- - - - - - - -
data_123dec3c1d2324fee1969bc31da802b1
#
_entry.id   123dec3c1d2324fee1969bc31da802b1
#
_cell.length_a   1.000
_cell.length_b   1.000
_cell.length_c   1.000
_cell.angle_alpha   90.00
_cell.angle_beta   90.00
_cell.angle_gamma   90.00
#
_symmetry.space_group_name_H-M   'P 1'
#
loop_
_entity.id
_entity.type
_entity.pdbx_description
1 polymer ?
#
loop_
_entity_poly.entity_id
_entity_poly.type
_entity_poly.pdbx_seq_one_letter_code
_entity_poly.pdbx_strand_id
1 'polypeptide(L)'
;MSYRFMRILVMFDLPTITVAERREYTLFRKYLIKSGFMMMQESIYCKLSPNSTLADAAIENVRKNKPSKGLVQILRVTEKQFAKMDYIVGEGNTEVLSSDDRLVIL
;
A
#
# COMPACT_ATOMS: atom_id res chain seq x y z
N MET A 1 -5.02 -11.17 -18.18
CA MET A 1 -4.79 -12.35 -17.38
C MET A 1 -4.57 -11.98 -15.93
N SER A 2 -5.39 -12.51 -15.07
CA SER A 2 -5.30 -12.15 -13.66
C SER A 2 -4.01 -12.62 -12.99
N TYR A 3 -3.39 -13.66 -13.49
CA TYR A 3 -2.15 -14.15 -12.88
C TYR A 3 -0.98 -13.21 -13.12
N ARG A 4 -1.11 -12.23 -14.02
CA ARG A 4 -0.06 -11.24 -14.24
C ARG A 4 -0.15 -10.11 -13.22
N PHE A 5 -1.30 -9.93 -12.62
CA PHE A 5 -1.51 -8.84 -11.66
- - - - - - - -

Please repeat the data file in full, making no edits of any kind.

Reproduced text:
data_123dec3c1d2324fee1969bc31da802b1
#
_entry.id   123dec3c1d2324fee1969bc31da802b1
#
_cell.length_a   1.000
_cell.length_b   1.000
_cell.length_c   1.000
_cell.angle_alpha   90.00
_cell.angle_beta   90.00
_cell.angle_gamma   90.00
#
_symmetry.space_group_name_H-M   'P 1'
#
loop_
_entity.id
_entity.type
_entity.pdbx_description
1 polymer ?
#
loop_
_entity_poly.entity_id
_entity_poly.type
_entity_poly.pdbx_seq_one_letter_code
_entity_poly.pdbx_strand_id
1 'polypeptide(L)'
;MSYRFMRILVMFDLPTITVAERREYTLFRKYLIKSGFMMMQESIYCKLSPNSTLADAAIENVRKNKPSKGLVQILRVTEKQFAKMDYIVGEGNTEVLSSDDRLVIL
;
A
#
# COMPACT_ATOMS: atom_id res chain seq x y z
N MET A 1 -5.02 -11.17 -18.18
CA MET A 1 -4.79 -12.35 -17.38
C MET A 1 -4.57 -11.98 -15.93
N SER A 2 -5.39 -12.51 -15.07
CA SER A 2 -5.30 -12.15 -13.66
C SER A 2 -4.01 -12.62 -12.99
N TYR A 3 -3.39 -13.66 -13.49
CA TYR A 3 -2.15 -14.15 -12.88
C TYR A 3 -0.98 -13.21 -13.12
N ARG A 4 -1.11 -12.23 -14.02
CA ARG A 4 -0.06 -11.24 -14.24
C ARG A 4 -0.15 -10.11 -13.22
N PHE A 5 -1.30 -9.93 -12.62
CA PHE A 5 -1.51 -8.84 -11.66